Mintz, A. (1998). Media and museums: a museum perspective. In S. Thomas & A. Mintz (Eds.), The virtual and the real: the media and the museum (pp.19-34). Washington, D.C.: American Association of Museums.

Osuna, S. & López, J. (2015). Modelo de evaluación educomunicativa en la educación virtual. Opción: Revista de Ciencias Humanas y Sociales, 31(2), 832-853.

Pescarin, S., Cerato, I., & Romi, P. (2016). Virtual museums and social networks. In Proceedings of the 2016 IEEE 2nd International Forum on Research and Technologies for Society and Industry Leveraging a Better Tomorrow (pp. 1-6). Bologna, Italy.

Pierroux, P., Bäckström, M., Brenna, B., Gowlland, G., & Ween, G. B. (2020). Museums as Sites of Participatory Democracy and Design. In P. Hetland, P. Pierroux & L. Esborg (Eds.), A History of Participation in Museums and Archives. Traversing Citizen Science and Citizen Humanities (pp. 27-45). London: Routledge.

Plisson, H. & Zotkina, L. V. (2015). From 2D to 3D at macro and microscopic scale in rock art studies. Digital Applications in Archaeology and Cultural Heritage, 2(2-3), 102-119.

Rivero, O., Ruiz-López, J. F., Intxaurbe, I., Salazar, S., & Garate, D. (2019). On the limits of 3D capture: A new method to approach the photogrammetric recording of palaeolithic thin incised engravings in Atxurra Cave (northern Spain). Digital Applications in Archaeology and Cultural Heritage, 14, e00106.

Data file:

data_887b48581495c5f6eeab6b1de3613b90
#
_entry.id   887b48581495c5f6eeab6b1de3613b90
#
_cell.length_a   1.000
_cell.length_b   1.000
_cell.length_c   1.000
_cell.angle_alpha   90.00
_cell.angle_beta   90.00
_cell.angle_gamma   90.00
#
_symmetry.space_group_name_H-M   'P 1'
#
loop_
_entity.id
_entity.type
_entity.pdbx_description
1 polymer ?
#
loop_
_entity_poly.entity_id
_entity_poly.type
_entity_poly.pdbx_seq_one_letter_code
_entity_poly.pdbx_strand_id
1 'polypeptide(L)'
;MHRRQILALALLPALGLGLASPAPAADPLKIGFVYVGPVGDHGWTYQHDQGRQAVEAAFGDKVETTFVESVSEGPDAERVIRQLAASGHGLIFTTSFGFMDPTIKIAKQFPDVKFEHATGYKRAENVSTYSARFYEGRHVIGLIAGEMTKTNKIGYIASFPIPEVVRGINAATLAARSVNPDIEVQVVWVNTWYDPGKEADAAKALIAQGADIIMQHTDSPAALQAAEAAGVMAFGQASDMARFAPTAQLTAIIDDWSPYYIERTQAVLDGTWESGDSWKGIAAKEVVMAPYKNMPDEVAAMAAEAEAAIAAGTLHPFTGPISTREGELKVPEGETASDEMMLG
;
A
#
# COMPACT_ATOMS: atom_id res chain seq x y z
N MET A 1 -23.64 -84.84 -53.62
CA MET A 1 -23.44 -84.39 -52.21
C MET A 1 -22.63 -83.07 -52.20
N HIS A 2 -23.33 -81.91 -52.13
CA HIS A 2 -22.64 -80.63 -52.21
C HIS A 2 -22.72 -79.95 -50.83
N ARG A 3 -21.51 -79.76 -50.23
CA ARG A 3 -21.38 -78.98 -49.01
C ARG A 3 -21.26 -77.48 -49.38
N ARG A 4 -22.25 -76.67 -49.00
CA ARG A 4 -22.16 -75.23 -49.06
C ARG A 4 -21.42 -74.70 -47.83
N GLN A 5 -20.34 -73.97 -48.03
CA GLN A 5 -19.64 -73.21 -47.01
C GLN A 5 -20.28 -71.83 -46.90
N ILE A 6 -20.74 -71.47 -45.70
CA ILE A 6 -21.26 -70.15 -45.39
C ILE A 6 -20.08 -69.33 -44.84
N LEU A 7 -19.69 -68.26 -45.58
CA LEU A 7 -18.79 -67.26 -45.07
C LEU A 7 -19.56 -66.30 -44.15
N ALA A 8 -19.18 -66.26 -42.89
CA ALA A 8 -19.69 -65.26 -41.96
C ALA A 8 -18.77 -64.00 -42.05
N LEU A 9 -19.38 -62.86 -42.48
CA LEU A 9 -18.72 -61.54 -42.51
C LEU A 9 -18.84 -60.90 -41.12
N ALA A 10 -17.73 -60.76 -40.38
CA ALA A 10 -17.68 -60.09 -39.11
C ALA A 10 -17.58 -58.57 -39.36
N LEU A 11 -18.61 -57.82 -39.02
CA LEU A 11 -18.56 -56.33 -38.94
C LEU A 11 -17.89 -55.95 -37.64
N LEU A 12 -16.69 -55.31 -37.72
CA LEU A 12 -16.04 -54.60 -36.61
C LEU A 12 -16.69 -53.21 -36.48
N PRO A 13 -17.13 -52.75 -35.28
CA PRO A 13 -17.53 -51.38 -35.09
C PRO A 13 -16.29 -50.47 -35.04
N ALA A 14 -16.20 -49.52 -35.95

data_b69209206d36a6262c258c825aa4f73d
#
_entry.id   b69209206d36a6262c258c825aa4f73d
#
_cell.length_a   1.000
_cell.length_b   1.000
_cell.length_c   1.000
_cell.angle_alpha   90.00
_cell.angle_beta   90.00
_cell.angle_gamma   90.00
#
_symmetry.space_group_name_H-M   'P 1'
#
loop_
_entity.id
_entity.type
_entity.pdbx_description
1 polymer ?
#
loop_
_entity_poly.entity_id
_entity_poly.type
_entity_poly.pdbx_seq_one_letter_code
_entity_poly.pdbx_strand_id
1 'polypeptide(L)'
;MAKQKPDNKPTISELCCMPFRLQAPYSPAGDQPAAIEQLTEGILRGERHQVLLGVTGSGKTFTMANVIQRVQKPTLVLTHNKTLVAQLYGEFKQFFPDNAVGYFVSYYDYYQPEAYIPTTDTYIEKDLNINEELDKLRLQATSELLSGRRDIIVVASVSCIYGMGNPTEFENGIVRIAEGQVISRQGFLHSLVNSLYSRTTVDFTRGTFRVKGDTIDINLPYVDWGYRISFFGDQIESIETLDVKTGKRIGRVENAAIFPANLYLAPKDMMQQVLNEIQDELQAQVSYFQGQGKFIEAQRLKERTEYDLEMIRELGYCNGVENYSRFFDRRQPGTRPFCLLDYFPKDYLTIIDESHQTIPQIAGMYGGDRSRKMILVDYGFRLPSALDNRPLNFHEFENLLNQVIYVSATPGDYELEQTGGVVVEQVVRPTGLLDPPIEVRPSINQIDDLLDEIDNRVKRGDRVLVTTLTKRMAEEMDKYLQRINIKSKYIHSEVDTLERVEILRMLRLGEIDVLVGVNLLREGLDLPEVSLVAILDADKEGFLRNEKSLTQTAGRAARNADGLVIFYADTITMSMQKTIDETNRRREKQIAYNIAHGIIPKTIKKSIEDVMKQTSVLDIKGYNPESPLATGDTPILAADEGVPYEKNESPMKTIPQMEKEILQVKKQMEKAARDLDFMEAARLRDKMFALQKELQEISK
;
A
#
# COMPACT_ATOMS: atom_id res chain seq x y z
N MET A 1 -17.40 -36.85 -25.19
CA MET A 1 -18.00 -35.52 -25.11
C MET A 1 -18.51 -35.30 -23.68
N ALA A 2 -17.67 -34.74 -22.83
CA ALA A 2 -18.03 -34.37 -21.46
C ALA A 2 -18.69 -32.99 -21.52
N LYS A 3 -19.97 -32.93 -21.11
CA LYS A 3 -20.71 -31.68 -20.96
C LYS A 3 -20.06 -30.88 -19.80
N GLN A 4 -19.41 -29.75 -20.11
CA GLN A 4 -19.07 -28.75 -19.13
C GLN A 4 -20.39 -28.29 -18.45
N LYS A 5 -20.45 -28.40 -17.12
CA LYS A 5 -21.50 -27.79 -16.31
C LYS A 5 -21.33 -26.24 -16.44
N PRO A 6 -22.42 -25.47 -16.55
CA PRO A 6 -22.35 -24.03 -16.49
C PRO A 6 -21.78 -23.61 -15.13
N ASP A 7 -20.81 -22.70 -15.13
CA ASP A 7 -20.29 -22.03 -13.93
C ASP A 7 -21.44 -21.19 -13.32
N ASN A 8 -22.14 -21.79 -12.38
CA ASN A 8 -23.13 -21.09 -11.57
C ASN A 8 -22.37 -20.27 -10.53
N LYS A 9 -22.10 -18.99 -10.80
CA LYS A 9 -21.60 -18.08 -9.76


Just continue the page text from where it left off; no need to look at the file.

Rivero, P., Navarro-Neri, I., García-Ceballos, S., & Aso, B. (2020). Spanish Archaeological Museums during COVID-19 (2020): An Edu-Communicative Analysis of Their Activity on Twitter through the Sustainable Development Goals. Sustainability, 12(19), 8224.

Sabbatini, M. (2004). Museos y centros de ciencia virtuales. Complementación y potenciación del aprendizaje de ciencias a través de experimentos virtuales (Doctoral dissertation, University of Salamanca). Retrieved from

Sarkady, D., Neuburger, L., & Egger, R. (2021). Virtual Reality as a Travel Substitution Tool During COVID-19. In W. Wörndl, C. Koo & J. L Stienmetz (Eds.), Information and Communication Technologies in Tourism (pp. 452-463). Cham: Springer.